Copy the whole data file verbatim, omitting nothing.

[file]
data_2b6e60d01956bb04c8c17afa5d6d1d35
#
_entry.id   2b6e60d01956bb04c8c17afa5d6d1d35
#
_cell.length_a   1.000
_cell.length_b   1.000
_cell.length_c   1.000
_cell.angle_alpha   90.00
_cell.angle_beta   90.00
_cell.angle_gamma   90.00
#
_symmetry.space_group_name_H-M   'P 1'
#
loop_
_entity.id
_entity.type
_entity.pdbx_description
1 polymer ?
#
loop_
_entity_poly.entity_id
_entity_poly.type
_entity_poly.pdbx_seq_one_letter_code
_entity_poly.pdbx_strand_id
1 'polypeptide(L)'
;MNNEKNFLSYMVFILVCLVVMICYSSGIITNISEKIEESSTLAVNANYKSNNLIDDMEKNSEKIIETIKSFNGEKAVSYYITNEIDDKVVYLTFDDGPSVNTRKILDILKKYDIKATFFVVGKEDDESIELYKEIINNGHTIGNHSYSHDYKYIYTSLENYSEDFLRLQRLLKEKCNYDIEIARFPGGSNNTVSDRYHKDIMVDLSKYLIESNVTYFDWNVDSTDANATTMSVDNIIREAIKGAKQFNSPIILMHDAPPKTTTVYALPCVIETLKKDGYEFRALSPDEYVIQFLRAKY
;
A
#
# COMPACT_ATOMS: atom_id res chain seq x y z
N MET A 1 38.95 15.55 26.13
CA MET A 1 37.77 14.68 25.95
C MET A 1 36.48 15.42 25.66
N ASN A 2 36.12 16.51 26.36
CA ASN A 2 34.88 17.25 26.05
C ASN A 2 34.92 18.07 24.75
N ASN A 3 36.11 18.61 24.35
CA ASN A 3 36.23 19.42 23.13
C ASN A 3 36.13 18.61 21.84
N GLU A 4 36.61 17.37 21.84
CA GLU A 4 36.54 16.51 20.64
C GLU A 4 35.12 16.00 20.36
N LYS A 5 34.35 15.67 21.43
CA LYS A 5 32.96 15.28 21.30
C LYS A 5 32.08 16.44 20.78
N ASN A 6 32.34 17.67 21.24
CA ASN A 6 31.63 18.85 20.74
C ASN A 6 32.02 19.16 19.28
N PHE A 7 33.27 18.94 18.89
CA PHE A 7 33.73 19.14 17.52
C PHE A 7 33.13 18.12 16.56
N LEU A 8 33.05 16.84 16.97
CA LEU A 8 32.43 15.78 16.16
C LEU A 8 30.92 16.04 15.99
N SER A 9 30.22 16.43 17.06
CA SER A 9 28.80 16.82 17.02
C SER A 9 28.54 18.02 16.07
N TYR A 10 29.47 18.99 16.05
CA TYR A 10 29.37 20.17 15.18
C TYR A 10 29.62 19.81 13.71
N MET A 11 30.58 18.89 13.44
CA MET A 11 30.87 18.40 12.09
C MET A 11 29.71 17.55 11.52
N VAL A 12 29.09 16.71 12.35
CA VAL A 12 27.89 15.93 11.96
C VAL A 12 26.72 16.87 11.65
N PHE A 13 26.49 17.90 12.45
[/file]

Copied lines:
data_2b6e60d01956bb04c8c17afa5d6d1d35
#
_entry.id   2b6e60d01956bb04c8c17afa5d6d1d35
#
_cell.length_a   1.000
_cell.length_b   1.000
_cell.length_c   1.000
_cell.angle_alpha   90.00
_cell.angle_beta   90.00
_cell.angle_gamma   90.00
#
_symmetry.space_group_name_H-M   'P 1'
#
loop_
_entity.id
_entity.type
_entity.pdbx_description
1 polymer ?
#
loop_
_entity_poly.entity_id
_entity_poly.type
_entity_poly.pdbx_seq_one_letter_code
_entity_poly.pdbx_strand_id
1 'polypeptide(L)'
;MNNEKNFLSYMVFILVCLVVMICYSSGIITNISEKIEESSTLAVNANYKSNNLIDDMEKNSEKIIETIKSFNGEKAVSYYITNEIDDKVVYLTFDDGPSVNTRKILDILKKYDIKATFFVVGKEDDESIELYKEIINNGHTIGNHSYSHDYKYIYTSLENYSEDFLRLQRLLKEKCNYDIEIARFPGGSNNTVSDRYHKDIMVDLSKYLIESNVTYFDWNVDSTDANATTMSVDNIIREAIKGAKQFNSPIILMHDAPPKTTTVYALPCVIETLKKDGYEFRALSPDEYVIQFLRAKY
;
A
#
# COMPACT_ATOMS: atom_id res chain seq x y z
N MET A 1 38.95 15.55 26.13
CA MET A 1 37.77 14.68 25.95
C MET A 1 36.48 15.42 25.66
N ASN A 2 36.12 16.51 26.36
CA ASN A 2 34.88 17.25 26.05
C ASN A 2 34.92 18.07 24.75
N ASN A 3 36.11 18.61 24.35
CA ASN A 3 36.23 19.42 23.13
C ASN A 3 36.13 18.61 21.84
N GLU A 4 36.61 17.37 21.84
CA GLU A 4 36.54 16.51 20.64
C GLU A 4 35.12 16.00 20.36
N LYS A 5 34.35 15.67 21.43
CA LYS A 5 32.96 15.28 21.30
C LYS A 5 32.08 16.44 20.78
N ASN A 6 32.34 17.67 21.24
CA ASN A 6 31.63 18.85 20.74
C ASN A 6 32.02 19.16 19.28
N PHE A 7 33.27 18.94 18.89
CA PHE A 7 33.73 19.14 17.52
C PHE A 7 33.13 18.12 16.56
N LEU A 8 33.05 16.84 16.97
CA LEU A 8 32.43 15.78 16.16
C LEU A 8 30.92 16.04 15.99
N SER A 9 30.22 16.43 17.06
CA SER A 9 28.80 16.82 17.02
C SER A 9 28.54 18.02 16.07
N TYR A 10 29.47 18.99 16.05
CA TYR A 10 29.37 20.17 15.18
C TYR A 10 29.62 19.81 13.71
N MET A 11 30.58 18.89 13.44
CA MET A 11 30.87 18.40 12.09
C MET A 11 29.71 17.55 11.52
N VAL A 12 29.09 16.71 12.35
CA VAL A 12 27.89 15.93 11.96
C VAL A 12 26.72 16.87 11.65
N PHE A 13 26.49 17.90 12.45